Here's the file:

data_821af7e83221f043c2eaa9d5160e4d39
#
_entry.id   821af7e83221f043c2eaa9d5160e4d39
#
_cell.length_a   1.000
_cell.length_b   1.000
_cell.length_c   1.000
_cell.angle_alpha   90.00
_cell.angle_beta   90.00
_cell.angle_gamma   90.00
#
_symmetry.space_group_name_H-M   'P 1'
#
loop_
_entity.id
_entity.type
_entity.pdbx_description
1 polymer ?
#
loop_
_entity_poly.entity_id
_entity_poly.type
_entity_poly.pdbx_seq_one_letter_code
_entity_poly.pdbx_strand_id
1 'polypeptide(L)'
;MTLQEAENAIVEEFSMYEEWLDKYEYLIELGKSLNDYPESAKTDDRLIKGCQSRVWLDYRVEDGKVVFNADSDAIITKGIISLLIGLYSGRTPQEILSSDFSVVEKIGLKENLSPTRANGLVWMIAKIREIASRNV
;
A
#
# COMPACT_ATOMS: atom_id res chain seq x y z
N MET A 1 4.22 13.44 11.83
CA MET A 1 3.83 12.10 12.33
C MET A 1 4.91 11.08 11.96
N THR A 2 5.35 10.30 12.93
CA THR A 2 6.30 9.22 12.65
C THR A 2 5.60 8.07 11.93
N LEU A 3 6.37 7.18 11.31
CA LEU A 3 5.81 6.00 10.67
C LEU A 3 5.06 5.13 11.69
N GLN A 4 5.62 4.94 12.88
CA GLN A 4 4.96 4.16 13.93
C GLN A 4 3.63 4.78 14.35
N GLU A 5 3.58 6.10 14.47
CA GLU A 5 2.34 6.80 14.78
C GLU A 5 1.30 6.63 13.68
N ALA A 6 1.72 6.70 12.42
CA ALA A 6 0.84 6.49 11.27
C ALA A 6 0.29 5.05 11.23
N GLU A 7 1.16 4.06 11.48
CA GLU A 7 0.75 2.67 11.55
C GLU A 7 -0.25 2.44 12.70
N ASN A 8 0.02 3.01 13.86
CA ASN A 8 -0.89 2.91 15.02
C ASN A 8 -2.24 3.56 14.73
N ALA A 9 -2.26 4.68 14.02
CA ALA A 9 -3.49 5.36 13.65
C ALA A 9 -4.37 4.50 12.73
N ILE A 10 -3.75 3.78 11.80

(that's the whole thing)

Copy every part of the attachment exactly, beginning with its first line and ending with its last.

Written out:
data_821af7e83221f043c2eaa9d5160e4d39
#
_entry.id   821af7e83221f043c2eaa9d5160e4d39
#
_cell.length_a   1.000
_cell.length_b   1.000
_cell.length_c   1.000
_cell.angle_alpha   90.00
_cell.angle_beta   90.00
_cell.angle_gamma   90.00
#
_symmetry.space_group_name_H-M   'P 1'
#
loop_
_entity.id
_entity.type
_entity.pdbx_description
1 polymer ?
#
loop_
_entity_poly.entity_id
_entity_poly.type
_entity_poly.pdbx_seq_one_letter_code
_entity_poly.pdbx_strand_id
1 'polypeptide(L)'
;MTLQEAENAIVEEFSMYEEWLDKYEYLIELGKSLNDYPESAKTDDRLIKGCQSRVWLDYRVEDGKVVFNADSDAIITKGIISLLIGLYSGRTPQEILSSDFSVVEKIGLKENLSPTRANGLVWMIAKIREIASRNV
;
A
#
# COMPACT_ATOMS: atom_id res chain seq x y z
N MET A 1 4.22 13.44 11.83
CA MET A 1 3.83 12.10 12.33
C MET A 1 4.91 11.08 11.96
N THR A 2 5.35 10.30 12.93
CA THR A 2 6.30 9.22 12.65
C THR A 2 5.60 8.07 11.93
N LEU A 3 6.37 7.18 11.31
CA LEU A 3 5.81 6.00 10.67
C LEU A 3 5.06 5.13 11.69
N GLN A 4 5.62 4.94 12.88
CA GLN A 4 4.96 4.16 13.93
C GLN A 4 3.63 4.78 14.35
N GLU A 5 3.58 6.10 14.47
CA GLU A 5 2.34 6.80 14.78
C GLU A 5 1.30 6.63 13.68
N ALA A 6 1.72 6.70 12.42
CA ALA A 6 0.84 6.49 11.27
C ALA A 6 0.29 5.05 11.23
N GLU A 7 1.16 4.06 11.48
CA GLU A 7 0.75 2.67 11.55
C GLU A 7 -0.25 2.44 12.70
N ASN A 8 0.02 3.01 13.86
CA ASN A 8 -0.89 2.91 15.02
C ASN A 8 -2.24 3.56 14.73
N ALA A 9 -2.26 4.68 14.02
CA ALA A 9 -3.49 5.36 13.65
C ALA A 9 -4.37 4.50 12.73
N ILE A 10 -3.75 3.78 11.80